San Francisco State UniversityA-ZSearchCalendarNeed help?News

SF State News
SF State News Home
SFSU in the News
Events Calendar
Gator Sports News

Expert commentary
Expert Commentary 1
Expert Commentary 2
Expert Commentary 3

For Journalists
News Releases
Faculty Experts
Public Affairs Staff

For Faculty
Submit a News Item
Be an Expert Source
Working with the  Media

SFSU Publications
SFSU Magazine

Public Affairs

The sea gives up some of its mystery

October 8, 2004

Photo of the diatom Thalassiosira psedonana taken by an electron microscopeFrances Wilkerson, lecturer and senior research scientist at the Romberg Tiburon Center for Environmental Studies, was among a group of 45 distinguished marine scientists, botanists and geneticists from several countries who recently became the first to sequence a marine phytoplankton species. The scientists, who were selected by the Joint Genome Institute, met over one week in October 2002 to launch the genetic sequencing of the oceanic diatom Thalassiosira pseudonana. Researchers believe that their findings, which are published in the Oct. 1 issue of Science Magazine, will accelerate work in bio- and nanotechnology as well as the marine sciences.

Among the team's surprising observations is that T. pseudonana has the genes for a urea cycle, a nitrogen waste pathway common to animal species but never before seen in diatoms and other photosynthetic organisms. Diatoms, which are a tiny fraction of the size of a human hair, have existed in Earth's marine and fresh waters for more than 180 million years and are thought of as the base of the short food web that supports large-scale coastal fisheries. Photosynthesis by marine diatoms is believed to generate as much as 40 percent of the 40 to 50 billion tons of organic carbon produced each year in the Earth's oceans.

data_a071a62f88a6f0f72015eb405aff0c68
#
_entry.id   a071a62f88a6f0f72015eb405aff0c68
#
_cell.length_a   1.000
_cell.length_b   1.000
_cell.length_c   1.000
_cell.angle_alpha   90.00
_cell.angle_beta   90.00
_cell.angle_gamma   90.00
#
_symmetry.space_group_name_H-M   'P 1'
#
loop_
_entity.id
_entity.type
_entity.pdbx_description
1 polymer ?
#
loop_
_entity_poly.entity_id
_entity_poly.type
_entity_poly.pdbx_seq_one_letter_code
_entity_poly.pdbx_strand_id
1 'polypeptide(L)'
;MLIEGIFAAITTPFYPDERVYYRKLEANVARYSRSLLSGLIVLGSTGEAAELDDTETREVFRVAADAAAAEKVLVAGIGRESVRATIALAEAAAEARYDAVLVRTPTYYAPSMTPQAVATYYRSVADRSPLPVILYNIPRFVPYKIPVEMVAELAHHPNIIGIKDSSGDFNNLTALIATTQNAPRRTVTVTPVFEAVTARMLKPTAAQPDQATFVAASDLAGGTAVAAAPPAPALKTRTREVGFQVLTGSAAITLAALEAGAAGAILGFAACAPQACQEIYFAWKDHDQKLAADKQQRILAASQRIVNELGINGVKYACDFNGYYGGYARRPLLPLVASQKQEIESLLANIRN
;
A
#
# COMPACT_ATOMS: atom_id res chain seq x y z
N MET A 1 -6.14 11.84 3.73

Scientists believe that the marine diatom's role in global carbon cycling is comparable to that of all terrestrial rain forests combined. Their silica coverings act as natural ballast that helps sequester organic carbon to the deep ocean. It is possible that over geological time, diatoms may have influenced global climate by pulling the flux of atmospheric carbon dioxide into the oceans.

Genome work on ocean diatoms bodes well for Silicon Valley industries. Unique to the diatom is its ornately patterned silicified cell wall which displays nano-structures so fine that they have been used to test the resolution of optical microscopes. "Once we understand how it is that the diatom deposits silicon to form its ornate cell walls," Wilkerson notes, "the work of material scientists in the field of microchip nanotechnology will no doubt significantly advance."

For marine scientists, this genome work will lead to new investigations of the biology and environmental interaction of the ocean diatom. Scientists will soon know more about how these ecologically important organisms react to such changes in the sea as temperature fluctuations and the amount of light beneath the ocean surface. With this study, genome sequencing will become a common tool to test theories in ocean ecology and will add to researchers' knowledge of the structure of oceanic ecosystems.

Much like the Human Genome Project, Wilkerson says that the Diatom Genome Project "opens the door to years and years of important work by hundreds of scientists around the world." It has already facilitated several projects in her lab at SFSU. Wilkerson adds that SFSU's Romberg Tiburon Center is "well-known for its molecular approach to understanding the ocean" and was recently awarded funding by the National Science Foundation to improve its molecular genetic instrumentation.

-- Denize Springer
Photo: Nils Kröger, University of Regensburg


San Francisco State University

Home     Search     Need Help?    

1600 Holloway Avenue, San Francisco, CA 94132    (415) 338-1111
Last modified October 8, 2004 by University Communications